Two key observations before I close this open ended pondering today (and please comment and share your answers and questions with us):
1) William and Catherine Booth decided to exclude the use of baptism and communion because these had been abused and lost its meaning and had even become means for salvation and even power of the church. Could this be happening to the Uniforms and the use of such a wardrobe?
2) The Uniform was originally adopted so that poor and rich alike could fit into “church” or the movement of the Army. But as the price of uniforms become more and more expense even with allowances and percentages offered to members, is it necessary? It used to solidify and unify the early Army…but was it meant to last forever? Also has it now become what it should never have become – something that divides new comers and adherents from the “true” soldiers? Instead, of unifying is it undoing what the Booths originally set out to do with the lower East End of London?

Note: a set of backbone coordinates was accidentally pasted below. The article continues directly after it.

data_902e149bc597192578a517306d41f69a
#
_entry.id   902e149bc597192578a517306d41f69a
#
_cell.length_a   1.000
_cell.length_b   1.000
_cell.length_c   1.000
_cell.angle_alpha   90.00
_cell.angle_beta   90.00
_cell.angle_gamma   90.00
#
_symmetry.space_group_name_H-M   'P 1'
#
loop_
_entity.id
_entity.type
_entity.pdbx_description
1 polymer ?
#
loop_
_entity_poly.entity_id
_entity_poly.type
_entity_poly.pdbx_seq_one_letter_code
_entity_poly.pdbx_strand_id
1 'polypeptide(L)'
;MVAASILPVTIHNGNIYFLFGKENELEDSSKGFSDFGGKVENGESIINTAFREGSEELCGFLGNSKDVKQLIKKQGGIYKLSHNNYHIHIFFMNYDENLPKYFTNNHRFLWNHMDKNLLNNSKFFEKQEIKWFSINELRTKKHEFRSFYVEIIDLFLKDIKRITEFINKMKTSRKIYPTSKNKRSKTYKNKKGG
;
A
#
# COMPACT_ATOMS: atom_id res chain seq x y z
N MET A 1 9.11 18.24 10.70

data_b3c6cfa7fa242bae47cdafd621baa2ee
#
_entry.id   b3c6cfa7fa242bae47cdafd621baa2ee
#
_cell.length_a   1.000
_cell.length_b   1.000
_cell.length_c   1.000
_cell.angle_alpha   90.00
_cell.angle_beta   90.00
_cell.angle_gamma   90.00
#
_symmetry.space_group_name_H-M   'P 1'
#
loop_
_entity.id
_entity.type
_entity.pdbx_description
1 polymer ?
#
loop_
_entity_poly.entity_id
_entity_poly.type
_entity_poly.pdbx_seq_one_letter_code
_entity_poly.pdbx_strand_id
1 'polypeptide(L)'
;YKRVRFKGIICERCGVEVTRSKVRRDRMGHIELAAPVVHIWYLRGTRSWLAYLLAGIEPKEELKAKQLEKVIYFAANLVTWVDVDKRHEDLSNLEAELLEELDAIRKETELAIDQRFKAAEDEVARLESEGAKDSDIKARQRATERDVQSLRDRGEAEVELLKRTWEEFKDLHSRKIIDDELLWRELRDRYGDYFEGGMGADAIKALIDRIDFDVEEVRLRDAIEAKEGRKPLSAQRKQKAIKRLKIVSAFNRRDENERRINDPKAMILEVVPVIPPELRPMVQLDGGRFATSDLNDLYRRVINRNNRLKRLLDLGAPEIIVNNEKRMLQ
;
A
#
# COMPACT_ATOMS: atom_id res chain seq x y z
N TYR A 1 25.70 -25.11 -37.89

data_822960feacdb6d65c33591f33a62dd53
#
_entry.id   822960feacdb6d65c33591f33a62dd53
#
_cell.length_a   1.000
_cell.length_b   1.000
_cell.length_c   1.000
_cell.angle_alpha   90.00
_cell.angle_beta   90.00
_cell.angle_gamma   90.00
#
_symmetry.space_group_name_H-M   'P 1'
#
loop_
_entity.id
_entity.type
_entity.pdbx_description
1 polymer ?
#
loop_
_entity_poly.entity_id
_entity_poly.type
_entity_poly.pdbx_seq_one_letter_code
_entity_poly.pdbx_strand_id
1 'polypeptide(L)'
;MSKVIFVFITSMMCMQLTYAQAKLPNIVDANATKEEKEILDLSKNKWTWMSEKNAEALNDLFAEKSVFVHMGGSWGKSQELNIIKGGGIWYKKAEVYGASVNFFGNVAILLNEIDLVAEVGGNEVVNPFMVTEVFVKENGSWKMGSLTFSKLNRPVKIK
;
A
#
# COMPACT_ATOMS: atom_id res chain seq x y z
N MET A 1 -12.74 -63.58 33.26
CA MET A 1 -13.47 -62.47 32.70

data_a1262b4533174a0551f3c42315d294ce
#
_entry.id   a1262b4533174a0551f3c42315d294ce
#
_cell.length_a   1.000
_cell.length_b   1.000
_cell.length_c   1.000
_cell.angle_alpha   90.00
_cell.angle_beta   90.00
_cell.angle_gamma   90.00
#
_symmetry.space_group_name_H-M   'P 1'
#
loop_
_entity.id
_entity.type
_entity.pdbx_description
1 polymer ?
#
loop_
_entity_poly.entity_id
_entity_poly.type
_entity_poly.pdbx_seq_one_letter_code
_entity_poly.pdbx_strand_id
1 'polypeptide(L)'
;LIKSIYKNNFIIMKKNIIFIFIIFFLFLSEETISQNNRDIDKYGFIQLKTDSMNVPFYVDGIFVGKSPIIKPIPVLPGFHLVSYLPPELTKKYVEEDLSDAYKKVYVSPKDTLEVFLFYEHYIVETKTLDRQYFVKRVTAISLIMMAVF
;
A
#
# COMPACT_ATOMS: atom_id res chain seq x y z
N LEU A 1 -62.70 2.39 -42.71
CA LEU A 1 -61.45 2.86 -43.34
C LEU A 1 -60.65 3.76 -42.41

Things To Ponder (Tell us what you think?):
Have we not taught the proper use of uniform?
Have we lost the symbolism?
Has the Uniform become a divider instead of something that unifies? Are we overthinking this?
Are we in need of changing the uniforms?
What of Baptism? Is it really similar to the ceremony of soldiership & renewal ceremonies? And have we just exchanged one ceremony for another?
Note: My purpose for such a pondering today is not to discourage you dear Salvation Army, but rather to better identify and have an answer for such questions as I have had this week…now it’s your turn. What do you think?
Something more for the army to ponder today.
*Disclaimer, the thoughts and opinions expressed in this blog are solely the thoughts and opinions of the writer and do not necessarily reflect that of The Salvation Army. Reader discretion is advised.*